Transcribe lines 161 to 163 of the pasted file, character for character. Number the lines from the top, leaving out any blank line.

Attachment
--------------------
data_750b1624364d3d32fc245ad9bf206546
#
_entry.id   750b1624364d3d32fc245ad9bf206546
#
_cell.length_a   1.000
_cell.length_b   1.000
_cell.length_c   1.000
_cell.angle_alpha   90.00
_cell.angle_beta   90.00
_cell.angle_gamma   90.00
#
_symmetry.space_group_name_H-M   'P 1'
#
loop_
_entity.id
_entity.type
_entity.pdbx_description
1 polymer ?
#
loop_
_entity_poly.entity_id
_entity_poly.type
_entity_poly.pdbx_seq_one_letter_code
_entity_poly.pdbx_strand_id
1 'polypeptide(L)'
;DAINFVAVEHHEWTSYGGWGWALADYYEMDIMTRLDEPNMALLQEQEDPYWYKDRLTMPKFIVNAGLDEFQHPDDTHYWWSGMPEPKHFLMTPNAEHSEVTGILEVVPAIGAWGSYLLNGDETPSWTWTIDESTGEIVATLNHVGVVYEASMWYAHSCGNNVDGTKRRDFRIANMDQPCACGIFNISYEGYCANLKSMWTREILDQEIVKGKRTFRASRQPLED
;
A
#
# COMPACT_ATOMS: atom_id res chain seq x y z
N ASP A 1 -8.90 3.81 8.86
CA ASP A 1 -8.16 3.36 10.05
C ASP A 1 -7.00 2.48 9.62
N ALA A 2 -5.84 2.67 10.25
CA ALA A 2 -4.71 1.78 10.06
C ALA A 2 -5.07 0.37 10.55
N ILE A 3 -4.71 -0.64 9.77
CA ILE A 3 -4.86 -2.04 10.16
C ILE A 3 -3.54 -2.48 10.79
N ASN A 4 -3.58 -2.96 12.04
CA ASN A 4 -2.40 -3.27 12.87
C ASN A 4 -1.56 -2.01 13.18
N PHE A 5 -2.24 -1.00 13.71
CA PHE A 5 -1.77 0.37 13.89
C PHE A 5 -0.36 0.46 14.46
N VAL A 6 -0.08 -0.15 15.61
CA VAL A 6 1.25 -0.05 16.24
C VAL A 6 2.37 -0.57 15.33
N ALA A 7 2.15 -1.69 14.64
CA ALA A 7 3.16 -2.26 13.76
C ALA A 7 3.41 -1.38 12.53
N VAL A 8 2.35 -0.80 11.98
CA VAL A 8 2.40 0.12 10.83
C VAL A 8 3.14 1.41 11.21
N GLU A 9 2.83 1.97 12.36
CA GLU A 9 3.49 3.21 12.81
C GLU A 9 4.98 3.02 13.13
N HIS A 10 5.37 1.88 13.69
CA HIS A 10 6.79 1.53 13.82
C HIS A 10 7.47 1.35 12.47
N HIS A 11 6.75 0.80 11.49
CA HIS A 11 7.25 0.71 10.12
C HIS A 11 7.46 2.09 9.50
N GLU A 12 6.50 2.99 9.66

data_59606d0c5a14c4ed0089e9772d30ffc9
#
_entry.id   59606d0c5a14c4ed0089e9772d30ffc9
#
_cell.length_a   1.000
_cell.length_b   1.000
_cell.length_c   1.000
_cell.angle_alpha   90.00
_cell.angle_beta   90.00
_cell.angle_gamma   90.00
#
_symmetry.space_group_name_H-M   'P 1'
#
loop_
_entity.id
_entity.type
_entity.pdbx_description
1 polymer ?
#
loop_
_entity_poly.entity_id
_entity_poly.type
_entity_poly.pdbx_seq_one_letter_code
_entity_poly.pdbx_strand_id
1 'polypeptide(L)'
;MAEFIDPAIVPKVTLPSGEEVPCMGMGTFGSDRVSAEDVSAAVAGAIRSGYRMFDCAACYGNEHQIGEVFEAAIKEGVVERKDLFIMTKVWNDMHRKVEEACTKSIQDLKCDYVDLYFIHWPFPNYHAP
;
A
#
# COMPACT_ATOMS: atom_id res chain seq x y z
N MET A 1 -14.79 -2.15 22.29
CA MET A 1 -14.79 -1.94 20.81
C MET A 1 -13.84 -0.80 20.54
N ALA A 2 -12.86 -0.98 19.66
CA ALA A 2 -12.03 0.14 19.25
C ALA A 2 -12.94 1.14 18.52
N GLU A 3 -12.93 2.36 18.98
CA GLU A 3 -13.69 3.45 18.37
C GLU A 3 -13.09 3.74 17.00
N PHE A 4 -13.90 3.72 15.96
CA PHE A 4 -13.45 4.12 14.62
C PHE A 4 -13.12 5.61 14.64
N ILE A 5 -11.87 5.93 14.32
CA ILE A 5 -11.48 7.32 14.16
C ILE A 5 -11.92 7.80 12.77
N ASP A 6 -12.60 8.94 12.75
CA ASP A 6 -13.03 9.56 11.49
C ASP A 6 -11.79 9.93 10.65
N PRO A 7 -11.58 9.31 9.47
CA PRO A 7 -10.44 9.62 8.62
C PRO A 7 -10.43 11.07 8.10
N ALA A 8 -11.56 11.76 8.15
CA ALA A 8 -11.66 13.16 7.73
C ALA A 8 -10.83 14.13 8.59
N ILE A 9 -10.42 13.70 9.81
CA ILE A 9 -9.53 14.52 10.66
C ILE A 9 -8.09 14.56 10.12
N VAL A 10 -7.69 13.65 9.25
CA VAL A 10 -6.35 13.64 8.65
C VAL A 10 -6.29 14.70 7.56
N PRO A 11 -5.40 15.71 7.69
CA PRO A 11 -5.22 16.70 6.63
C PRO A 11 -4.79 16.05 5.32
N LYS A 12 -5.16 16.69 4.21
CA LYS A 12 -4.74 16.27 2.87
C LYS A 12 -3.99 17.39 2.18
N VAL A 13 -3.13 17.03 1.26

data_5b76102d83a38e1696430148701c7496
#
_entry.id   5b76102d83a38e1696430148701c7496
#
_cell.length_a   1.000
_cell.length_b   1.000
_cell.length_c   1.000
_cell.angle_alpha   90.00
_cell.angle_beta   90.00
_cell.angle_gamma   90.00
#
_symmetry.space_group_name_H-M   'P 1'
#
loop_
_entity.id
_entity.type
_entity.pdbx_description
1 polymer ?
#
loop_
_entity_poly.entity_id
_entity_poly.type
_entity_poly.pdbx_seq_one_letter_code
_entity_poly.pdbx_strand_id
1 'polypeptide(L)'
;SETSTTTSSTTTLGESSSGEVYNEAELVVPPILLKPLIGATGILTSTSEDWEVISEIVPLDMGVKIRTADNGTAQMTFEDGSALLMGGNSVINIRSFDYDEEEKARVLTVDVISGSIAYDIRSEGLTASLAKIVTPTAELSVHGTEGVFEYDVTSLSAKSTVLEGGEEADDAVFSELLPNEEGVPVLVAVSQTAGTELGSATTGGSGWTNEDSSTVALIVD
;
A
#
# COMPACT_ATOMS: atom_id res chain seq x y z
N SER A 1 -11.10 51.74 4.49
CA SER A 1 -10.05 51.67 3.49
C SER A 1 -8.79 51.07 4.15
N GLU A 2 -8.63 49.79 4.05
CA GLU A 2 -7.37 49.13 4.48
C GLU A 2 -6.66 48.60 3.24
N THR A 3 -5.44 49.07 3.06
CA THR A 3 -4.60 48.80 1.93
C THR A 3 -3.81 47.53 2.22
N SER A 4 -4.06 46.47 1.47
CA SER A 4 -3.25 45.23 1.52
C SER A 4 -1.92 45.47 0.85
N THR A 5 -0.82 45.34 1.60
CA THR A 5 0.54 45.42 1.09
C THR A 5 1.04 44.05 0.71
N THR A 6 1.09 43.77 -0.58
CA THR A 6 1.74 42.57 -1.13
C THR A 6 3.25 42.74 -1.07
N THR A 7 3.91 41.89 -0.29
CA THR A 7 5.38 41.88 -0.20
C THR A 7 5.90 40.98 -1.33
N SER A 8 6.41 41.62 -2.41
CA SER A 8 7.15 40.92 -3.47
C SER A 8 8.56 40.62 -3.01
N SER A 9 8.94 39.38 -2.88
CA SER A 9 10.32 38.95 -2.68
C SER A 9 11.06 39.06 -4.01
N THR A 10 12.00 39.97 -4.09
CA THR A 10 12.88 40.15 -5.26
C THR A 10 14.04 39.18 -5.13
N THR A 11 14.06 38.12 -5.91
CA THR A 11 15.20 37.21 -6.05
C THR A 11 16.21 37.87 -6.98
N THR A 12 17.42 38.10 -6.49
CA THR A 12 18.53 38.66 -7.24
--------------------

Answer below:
# COMPACT_ATOMS: atom_id res chain seq x y z
N SER A 1 -11.10 51.74 4.49
CA SER A 1 -10.05 51.67 3.49